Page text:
“Doomsday Clock” displays a symbolic countdown to a man-made apocalypse scheduled at midnight. The clock first featured on the cover of the Bulletin of Atomic Scientists issue in 1947 and has been “ticking” ever since.
It gets periodically adjusted by the Bulletin’s scientists depending on the global events related to nuclear weaponry, wars, and climate change. Climate change was first taken into account for the Doomsday clock’s ticking in 2015.
This year, the Bulletin of Atomic Scientists publicly announced that the clock was 3 minutes to midnight. The group explained that the new time on the clock was reflecting the group‘s concerns about “unchecked climate change, global nuclear weapons modernizations, and outsized nuclear weapons arsenals.” The scientists also added that those issues posed extraordinary threats to “the continued existence of humanity”.
The situation was as grim as today in 1984 when the U.S. and the Soviet Union shut down any channel of communication, while nuclear arm control negotiations were reduced to plain propaganda.
This week, the Bulletin of Atomic Scientists chose to take away two minutes from the Doomsday clock because global warming and nuclear weapon proliferation seem to have gone out of any control.
The clock was designed in 1947 by artist Martyl Langsdorf who was married to physicist Alexander Langsdorf, a former nuclear scientist involved in the Manhattan Project. (The Manhattan Project was a scientific research project led by the U.S. which produced the first atomic bombs during the World War II.)
When she first release it, Ms.Langsdorf set the Doomsday Clock at 11:53 p.m. due to nuclear dangers; two years later, in 1949, her husband sets the clock at 11:57 p.m. after a Russian nuclear test aimed at intimidating the U.S. during the Cold War.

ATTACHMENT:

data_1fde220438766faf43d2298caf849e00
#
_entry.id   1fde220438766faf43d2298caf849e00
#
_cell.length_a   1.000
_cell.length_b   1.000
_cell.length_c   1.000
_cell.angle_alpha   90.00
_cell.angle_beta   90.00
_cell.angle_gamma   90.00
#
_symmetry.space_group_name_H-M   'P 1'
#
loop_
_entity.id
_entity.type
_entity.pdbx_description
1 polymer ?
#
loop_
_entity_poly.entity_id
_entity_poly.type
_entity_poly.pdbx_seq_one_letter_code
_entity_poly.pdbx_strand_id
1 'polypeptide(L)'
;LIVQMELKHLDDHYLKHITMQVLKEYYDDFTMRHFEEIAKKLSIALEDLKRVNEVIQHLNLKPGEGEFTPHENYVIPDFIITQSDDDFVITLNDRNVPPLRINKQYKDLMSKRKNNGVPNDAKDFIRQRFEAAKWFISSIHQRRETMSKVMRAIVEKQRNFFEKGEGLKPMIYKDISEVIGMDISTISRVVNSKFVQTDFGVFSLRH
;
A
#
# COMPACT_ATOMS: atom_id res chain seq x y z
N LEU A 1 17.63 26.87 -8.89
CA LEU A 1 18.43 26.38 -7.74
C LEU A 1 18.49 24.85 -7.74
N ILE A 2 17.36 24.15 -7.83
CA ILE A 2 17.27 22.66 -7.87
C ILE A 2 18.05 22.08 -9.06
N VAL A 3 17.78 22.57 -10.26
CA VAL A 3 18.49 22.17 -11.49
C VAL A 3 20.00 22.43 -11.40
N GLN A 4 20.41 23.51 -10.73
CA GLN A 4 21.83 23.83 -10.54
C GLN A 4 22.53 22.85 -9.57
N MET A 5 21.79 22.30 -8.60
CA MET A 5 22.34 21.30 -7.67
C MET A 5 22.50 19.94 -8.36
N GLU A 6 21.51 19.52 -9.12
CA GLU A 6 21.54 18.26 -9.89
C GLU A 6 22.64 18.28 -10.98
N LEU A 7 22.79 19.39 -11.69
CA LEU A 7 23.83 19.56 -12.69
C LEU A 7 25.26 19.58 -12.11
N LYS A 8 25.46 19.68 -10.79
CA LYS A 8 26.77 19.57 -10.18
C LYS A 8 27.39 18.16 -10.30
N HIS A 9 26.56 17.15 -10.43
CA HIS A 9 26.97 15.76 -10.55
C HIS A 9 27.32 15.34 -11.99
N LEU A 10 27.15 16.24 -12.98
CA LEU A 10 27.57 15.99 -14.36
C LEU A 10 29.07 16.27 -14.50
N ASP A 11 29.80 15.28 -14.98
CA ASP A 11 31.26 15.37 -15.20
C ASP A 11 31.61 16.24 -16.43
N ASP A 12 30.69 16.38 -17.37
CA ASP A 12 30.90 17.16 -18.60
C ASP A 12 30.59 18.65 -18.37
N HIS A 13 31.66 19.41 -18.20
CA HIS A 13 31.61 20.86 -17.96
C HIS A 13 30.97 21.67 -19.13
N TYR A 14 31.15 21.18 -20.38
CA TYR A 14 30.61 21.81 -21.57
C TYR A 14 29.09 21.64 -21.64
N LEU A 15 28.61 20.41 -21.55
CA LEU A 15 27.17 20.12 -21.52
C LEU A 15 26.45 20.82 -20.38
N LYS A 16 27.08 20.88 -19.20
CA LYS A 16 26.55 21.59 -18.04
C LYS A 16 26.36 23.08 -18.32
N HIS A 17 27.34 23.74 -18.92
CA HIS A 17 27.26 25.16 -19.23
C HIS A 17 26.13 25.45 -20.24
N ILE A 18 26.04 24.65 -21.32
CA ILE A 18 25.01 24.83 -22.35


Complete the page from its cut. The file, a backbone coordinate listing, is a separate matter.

Since 1947, the Bulletin’s scientists have been moving the Doomsday Clock’s minute hand back and forth to draw attention on planetary crises that could result in a man-made apocalypse.
In 1953, according to the Bulletin’s board, humanity was at its closest point on the edge of self-destruction when the U.S. tested its first thermonuclear weapon. That year the clock was at 2 minutes to midnight.
Seven years later, the clock was set at 7 minutes to midnight because “for the first time, the United States and Soviet Union appeared eager to avoid direct confrontation in regional conflicts,” according to the Bulletin.
In 1981, after the Russian invasion of Afghanistan and Ronald Regan’s election, the Bulletin sets the Doomsday Clock 4 minutes closer to midnight.
In 1990, when the Berlin Wall fell and ex-communist countries were broke free from Soviet control, the clock was 10 minutes to midnight.
However, the most optimistic times were recorded in 1991, when the Cold War was declared officially over: 17 minutes before midnight.
Image Source: Mirror